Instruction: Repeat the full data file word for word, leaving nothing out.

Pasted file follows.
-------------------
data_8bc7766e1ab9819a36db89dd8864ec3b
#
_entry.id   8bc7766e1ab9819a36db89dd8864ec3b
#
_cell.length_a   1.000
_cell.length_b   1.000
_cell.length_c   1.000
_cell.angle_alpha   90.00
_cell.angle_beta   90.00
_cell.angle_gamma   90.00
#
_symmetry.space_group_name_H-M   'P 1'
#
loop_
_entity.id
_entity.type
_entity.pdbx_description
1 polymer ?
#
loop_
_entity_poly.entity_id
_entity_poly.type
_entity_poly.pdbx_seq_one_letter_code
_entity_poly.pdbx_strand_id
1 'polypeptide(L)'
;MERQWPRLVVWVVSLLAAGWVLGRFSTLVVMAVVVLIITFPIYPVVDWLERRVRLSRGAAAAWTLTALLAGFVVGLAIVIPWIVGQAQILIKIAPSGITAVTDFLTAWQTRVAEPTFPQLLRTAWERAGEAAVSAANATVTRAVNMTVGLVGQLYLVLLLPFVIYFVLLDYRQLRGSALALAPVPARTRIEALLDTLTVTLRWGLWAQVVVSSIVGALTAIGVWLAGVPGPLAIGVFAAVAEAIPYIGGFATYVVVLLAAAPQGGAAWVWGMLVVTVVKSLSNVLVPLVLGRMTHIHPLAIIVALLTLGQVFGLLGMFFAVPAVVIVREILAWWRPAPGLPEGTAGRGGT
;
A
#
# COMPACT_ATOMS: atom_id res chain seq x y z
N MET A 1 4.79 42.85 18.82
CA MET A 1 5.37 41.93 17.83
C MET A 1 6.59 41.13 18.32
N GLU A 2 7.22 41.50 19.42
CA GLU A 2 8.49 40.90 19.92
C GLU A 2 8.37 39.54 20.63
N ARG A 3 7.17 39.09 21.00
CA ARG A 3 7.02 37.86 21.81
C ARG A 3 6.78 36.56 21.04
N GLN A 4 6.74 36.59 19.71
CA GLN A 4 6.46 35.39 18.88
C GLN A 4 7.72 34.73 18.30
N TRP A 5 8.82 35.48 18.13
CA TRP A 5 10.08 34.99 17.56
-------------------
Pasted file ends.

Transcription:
data_8bc7766e1ab9819a36db89dd8864ec3b
#
_entry.id   8bc7766e1ab9819a36db89dd8864ec3b
#
_cell.length_a   1.000
_cell.length_b   1.000
_cell.length_c   1.000
_cell.angle_alpha   90.00
_cell.angle_beta   90.00
_cell.angle_gamma   90.00
#
_symmetry.space_group_name_H-M   'P 1'
#
loop_
_entity.id
_entity.type
_entity.pdbx_description
1 polymer ?
#
loop_
_entity_poly.entity_id
_entity_poly.type
_entity_poly.pdbx_seq_one_letter_code
_entity_poly.pdbx_strand_id
1 'polypeptide(L)'
;MERQWPRLVVWVVSLLAAGWVLGRFSTLVVMAVVVLIITFPIYPVVDWLERRVRLSRGAAAAWTLTALLAGFVVGLAIVIPWIVGQAQILIKIAPSGITAVTDFLTAWQTRVAEPTFPQLLRTAWERAGEAAVSAANATVTRAVNMTVGLVGQLYLVLLLPFVIYFVLLDYRQLRGSALALAPVPARTRIEALLDTLTVTLRWGLWAQVVVSSIVGALTAIGVWLAGVPGPLAIGVFAAVAEAIPYIGGFATYVVVLLAAAPQGGAAWVWGMLVVTVVKSLSNVLVPLVLGRMTHIHPLAIIVALLTLGQVFGLLGMFFAVPAVVIVREILAWWRPAPGLPEGTAGRGGT
;
A
#
# COMPACT_ATOMS: atom_id res chain seq x y z
N MET A 1 4.79 42.85 18.82
CA MET A 1 5.37 41.93 17.83
C MET A 1 6.59 41.13 18.32
N GLU A 2 7.22 41.50 19.42
CA GLU A 2 8.49 40.90 19.92
C GLU A 2 8.37 39.54 20.63
N ARG A 3 7.17 39.09 21.00
CA ARG A 3 7.02 37.86 21.81
C ARG A 3 6.78 36.56 21.04
N GLN A 4 6.74 36.59 19.71
CA GLN A 4 6.46 35.39 18.88
C GLN A 4 7.72 34.73 18.30
N TRP A 5 8.82 35.48 18.13
CA TRP A 5 10.08 34.99 17.56